- Encourage participation: Find ways to engage all students, such as allowing them to take turns calling out words or allowing them to choose which version of vocabulary bingo to play. Some students will prefer to use their own bingo cards, and others will love playing with a partner.
- Review after the game: Take some time after the game to review the words and their meanings to reinforce learning and retention.
Examples of Active Engagement with Vocabulary Bingo
Now, let’s look at how vocabulary bingo can support active engagement in the classroom. Instead of students sitting quietly memorizing words, picture this:
In an adult ESL class focused on food vocabulary, the teacher spices things up with a game of vegetable vocabulary bingo. Students are split into small groups and given bingo cards loaded with delectable images. As the teacher calls out the words, the students eagerly search their cards for a match, focusing intently on the task at hand and perhaps peeking at a neighbor’s card. The atmosphere crackles with energy as students repeat the words under their breath while hunting for the image, determined to be the first to get five in a row. This is not a passive, quiet class!
In another class, the teacher heats up student engagement with a game of summer vocabulary bingo. Groups of students receive bingo cards filled with summer–related words and pictures, and as the teacher calls out the terms and definitions, the students work together to find the correct matches on their cards. The teamwork and collaboration foster a sense of community and cooperation among the students, enhancing their overall learning experience. Well, except for that super competitive student Afaf, who playfully covers the card of the person next to her to try to buy some more time.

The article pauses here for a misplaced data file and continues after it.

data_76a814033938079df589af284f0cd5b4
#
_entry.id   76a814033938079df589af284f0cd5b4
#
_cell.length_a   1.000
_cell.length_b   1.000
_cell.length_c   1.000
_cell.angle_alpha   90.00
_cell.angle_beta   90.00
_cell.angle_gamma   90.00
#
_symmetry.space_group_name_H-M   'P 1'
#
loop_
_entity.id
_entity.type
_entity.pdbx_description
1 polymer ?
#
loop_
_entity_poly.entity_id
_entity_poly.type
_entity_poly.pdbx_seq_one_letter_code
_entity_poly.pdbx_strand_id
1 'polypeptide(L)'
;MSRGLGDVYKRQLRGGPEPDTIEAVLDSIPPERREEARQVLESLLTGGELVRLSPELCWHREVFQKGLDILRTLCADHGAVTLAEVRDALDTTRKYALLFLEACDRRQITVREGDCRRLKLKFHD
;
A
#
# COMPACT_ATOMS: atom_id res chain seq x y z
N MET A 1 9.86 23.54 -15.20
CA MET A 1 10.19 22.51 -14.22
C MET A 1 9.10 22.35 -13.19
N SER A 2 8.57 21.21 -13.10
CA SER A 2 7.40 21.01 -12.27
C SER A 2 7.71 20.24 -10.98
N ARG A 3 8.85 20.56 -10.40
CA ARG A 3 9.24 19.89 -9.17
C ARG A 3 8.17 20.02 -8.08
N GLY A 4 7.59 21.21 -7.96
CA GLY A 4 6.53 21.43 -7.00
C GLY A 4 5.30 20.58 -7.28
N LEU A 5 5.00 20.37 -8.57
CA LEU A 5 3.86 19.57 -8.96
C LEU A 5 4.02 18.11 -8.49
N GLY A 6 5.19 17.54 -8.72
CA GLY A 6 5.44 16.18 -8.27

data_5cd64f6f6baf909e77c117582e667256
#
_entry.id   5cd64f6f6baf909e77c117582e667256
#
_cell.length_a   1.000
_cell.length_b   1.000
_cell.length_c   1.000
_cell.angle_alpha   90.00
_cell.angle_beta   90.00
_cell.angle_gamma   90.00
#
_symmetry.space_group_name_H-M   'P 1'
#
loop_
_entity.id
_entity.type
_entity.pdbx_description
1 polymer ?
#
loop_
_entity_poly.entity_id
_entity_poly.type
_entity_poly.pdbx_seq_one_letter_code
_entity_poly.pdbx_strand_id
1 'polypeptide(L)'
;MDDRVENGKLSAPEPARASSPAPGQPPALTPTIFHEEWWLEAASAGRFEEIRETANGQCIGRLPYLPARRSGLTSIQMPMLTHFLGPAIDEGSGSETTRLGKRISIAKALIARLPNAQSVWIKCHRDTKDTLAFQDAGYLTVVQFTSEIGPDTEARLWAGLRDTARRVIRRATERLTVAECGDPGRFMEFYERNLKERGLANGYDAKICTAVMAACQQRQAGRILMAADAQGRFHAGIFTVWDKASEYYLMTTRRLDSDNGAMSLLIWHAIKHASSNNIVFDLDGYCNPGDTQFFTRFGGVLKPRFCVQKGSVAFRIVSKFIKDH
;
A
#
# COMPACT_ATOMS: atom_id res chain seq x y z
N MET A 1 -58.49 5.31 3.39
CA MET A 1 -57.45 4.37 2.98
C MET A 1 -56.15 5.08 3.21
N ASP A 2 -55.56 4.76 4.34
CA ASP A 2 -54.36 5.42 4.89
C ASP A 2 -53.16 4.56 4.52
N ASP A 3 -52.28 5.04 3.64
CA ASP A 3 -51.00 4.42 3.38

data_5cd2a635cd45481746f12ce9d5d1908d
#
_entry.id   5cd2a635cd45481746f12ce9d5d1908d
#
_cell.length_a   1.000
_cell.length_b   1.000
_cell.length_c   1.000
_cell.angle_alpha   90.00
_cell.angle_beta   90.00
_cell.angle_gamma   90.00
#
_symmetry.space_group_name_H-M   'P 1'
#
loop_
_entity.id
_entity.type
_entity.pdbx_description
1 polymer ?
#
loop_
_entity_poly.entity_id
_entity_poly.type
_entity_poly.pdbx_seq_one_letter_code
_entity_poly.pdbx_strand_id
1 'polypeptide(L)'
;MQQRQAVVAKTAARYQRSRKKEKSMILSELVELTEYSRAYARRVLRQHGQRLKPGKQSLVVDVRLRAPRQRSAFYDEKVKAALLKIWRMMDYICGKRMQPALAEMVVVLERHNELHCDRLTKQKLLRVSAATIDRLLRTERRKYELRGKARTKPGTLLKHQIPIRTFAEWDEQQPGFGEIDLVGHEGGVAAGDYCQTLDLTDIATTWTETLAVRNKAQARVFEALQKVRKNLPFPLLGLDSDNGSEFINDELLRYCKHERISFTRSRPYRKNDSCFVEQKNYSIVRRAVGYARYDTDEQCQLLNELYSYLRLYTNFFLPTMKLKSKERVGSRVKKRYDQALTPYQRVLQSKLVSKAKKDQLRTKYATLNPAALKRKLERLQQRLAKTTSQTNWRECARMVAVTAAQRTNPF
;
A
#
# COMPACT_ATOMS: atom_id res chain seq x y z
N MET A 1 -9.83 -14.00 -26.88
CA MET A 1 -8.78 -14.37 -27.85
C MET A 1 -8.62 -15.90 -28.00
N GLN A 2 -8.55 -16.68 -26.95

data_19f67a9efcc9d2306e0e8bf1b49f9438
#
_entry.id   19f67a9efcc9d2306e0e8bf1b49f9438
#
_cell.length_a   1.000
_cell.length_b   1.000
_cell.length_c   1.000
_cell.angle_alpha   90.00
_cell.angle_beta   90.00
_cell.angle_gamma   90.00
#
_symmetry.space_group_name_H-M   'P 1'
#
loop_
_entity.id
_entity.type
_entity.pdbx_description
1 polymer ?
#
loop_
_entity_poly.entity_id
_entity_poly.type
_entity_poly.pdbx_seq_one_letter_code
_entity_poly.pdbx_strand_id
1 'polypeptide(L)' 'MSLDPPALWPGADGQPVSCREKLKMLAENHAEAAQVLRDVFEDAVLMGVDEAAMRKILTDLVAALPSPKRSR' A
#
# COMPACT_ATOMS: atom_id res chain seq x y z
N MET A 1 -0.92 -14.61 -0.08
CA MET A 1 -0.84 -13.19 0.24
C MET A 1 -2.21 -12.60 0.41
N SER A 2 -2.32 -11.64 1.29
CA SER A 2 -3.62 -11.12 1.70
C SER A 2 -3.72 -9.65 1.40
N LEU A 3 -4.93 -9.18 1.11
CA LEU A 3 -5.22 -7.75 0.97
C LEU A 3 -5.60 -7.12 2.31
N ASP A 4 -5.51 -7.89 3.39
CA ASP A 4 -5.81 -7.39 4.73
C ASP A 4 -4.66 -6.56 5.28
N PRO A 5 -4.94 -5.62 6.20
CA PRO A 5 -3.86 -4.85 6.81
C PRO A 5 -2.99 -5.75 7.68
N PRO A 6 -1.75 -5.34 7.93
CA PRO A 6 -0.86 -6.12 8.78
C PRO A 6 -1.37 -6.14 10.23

The teacher ignites friendly competition in a third class with a game of clothing vocabulary bingo. Students are divided into small groups and given bingo cards filled with clothing vocabulary words and pictures. As the teacher calls out the vocabulary words and definitions, the students race to fill their bingo cards and shout, “Bingo!” The lively competition flavored with boasts and side bets adds excitement and motivation to the review process, helping students stay engaged and motivated.
You could have that.
Or you could be grading worksheets they completed.
Worksheets have their time and place. So does bingo.
I’m sure that you more than agree that vocabulary bingo is an effective and enjoyable way to review vocabulary in adult ESL classrooms. After all, it promotes active engagement, encourages collaboration and competition, and can be adapted to different levels of English proficiency. By allowing your students to see, hear, and use vocabulary in context, vocabulary bingo can help improve their understanding and retention of new words. Liven up your vocabulary review sessions with this fun way to practice new words. Vocabulary bingo is definitely worth a try!